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As an artist, sometime farmhand, and all-around hippie, Cheryl Lins had a hard time funding her new-found obsession: absinthe. She discovered the tipple around the same time she decided to downsize her life, but at upwards of $50 for a decent bottle, absinthe is definitely a luxury. And so, Lins decided the only way she could enjoy the spirit at her leisure was to make her own. Back in the summer of ’06, she started making her own absinthe as a hobby and giving bottles of it away to friends. But her friends found that what she was making was good — good enough to buy. Soon, Delaware Phoenix Distillery was born.
“In my life [before discovering absinthe], I was pretty much a non-drinker,” says Lins. “All of a sudden, I got hooked on the green fairy. I love the seductive nature of it.”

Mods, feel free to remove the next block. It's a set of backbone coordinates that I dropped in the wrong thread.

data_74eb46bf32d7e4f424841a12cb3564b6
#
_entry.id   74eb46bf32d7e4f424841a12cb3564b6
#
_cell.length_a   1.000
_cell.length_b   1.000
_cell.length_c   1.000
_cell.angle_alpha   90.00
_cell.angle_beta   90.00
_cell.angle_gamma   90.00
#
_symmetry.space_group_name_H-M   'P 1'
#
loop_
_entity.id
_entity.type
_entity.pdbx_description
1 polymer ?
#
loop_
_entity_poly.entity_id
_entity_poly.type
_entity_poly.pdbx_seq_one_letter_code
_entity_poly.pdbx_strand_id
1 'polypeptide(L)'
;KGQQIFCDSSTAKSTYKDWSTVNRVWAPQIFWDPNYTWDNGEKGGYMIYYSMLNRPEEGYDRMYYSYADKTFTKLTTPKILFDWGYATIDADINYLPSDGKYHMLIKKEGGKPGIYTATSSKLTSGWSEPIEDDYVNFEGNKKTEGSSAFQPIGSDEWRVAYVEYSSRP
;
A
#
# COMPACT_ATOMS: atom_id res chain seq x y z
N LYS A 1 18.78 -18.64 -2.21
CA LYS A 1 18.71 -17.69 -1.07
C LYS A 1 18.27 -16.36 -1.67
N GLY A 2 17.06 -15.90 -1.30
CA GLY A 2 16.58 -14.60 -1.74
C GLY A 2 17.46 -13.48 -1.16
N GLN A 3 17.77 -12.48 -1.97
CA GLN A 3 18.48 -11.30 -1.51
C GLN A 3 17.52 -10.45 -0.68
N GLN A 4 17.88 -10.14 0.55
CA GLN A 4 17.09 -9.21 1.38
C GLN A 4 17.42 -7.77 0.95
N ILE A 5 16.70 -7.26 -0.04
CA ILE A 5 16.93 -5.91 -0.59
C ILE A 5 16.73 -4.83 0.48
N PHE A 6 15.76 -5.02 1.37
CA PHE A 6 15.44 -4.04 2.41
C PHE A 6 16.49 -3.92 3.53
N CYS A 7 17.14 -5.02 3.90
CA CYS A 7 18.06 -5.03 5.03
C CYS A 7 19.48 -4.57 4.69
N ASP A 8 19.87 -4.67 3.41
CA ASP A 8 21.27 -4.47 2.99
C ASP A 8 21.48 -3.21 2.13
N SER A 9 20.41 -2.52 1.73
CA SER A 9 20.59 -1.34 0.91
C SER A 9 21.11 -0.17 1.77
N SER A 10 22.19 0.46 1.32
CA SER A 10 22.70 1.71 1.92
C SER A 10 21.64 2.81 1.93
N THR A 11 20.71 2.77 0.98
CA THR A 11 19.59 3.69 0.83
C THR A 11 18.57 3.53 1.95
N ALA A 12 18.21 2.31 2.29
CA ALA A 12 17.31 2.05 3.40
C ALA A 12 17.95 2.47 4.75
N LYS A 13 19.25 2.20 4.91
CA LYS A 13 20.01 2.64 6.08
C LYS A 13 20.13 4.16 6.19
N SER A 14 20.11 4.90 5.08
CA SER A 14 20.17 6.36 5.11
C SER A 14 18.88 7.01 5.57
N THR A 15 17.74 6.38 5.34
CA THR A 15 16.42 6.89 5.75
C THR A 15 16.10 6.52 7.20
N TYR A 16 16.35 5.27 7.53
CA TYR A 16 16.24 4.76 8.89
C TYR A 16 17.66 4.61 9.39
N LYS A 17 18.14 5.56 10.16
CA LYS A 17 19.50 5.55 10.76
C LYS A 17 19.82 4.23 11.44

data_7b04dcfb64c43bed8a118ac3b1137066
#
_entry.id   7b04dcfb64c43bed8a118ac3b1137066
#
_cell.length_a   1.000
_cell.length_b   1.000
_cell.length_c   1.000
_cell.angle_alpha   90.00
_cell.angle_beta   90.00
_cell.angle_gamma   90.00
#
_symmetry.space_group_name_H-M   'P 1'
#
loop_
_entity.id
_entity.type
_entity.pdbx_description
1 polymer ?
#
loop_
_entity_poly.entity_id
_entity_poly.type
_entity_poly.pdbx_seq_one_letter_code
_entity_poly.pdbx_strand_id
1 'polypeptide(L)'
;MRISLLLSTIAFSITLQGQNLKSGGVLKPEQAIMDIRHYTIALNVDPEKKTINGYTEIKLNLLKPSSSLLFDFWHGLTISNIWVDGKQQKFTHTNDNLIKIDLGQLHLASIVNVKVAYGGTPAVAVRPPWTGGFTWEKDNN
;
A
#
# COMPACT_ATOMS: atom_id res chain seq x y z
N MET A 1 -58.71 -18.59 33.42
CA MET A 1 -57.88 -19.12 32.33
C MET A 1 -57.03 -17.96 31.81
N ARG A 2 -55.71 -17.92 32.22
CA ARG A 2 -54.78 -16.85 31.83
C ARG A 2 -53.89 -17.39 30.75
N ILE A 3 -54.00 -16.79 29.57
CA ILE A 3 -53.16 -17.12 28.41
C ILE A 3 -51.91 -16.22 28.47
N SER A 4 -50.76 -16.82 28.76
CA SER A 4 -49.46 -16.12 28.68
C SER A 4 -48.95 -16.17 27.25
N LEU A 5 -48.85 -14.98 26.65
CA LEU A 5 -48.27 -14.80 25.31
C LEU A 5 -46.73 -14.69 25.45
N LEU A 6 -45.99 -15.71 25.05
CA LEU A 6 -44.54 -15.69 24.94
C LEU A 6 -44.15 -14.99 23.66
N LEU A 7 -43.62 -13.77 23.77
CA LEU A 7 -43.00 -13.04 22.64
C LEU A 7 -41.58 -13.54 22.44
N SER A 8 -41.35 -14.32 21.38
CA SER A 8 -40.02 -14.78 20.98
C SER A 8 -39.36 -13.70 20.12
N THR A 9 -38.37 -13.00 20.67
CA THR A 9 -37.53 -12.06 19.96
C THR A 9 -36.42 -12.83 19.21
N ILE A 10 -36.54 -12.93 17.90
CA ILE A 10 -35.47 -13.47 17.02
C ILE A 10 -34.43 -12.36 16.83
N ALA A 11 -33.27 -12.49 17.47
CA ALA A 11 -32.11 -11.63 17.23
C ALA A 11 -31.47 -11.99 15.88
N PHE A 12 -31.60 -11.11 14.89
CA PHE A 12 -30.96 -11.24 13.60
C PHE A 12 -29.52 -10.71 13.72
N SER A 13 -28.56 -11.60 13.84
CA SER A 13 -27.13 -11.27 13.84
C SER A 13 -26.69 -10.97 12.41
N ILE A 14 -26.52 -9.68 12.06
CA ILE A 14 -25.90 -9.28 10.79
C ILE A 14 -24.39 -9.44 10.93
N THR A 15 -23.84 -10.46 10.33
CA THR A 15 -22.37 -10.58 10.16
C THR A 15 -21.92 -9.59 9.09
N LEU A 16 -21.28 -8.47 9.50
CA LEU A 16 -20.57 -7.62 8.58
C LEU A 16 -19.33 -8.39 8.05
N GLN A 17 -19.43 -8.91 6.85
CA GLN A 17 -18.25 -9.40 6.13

Lins has two absinthes, one more traditional and the second more mellow and pretty. Both make use of mostly organic, local, and sustainably-farmed herbs, although the Roman wormwood and anise must be imported. Lins says she isn’t trying to recreate any particular absinthe she’s tasted, but did refer to more traditional recipes when coming up with her own. Walton Waters, the more old-school bottling, has a touch of lemon thyme, giving it a grassier flavor. The other bottling, Meadow of Love, boasts flowery notes due to violet being added to the herb mix. Both are available in select boutiques and bars throughout the state, including Astor Wines and Fort Greene speakeasy The Hideout. Lins likes to drink her absinthe louched (mixed with water, turning the clear emerald liquid to a milky green). And, well, if ever there was a woman who knew what she liked to drink…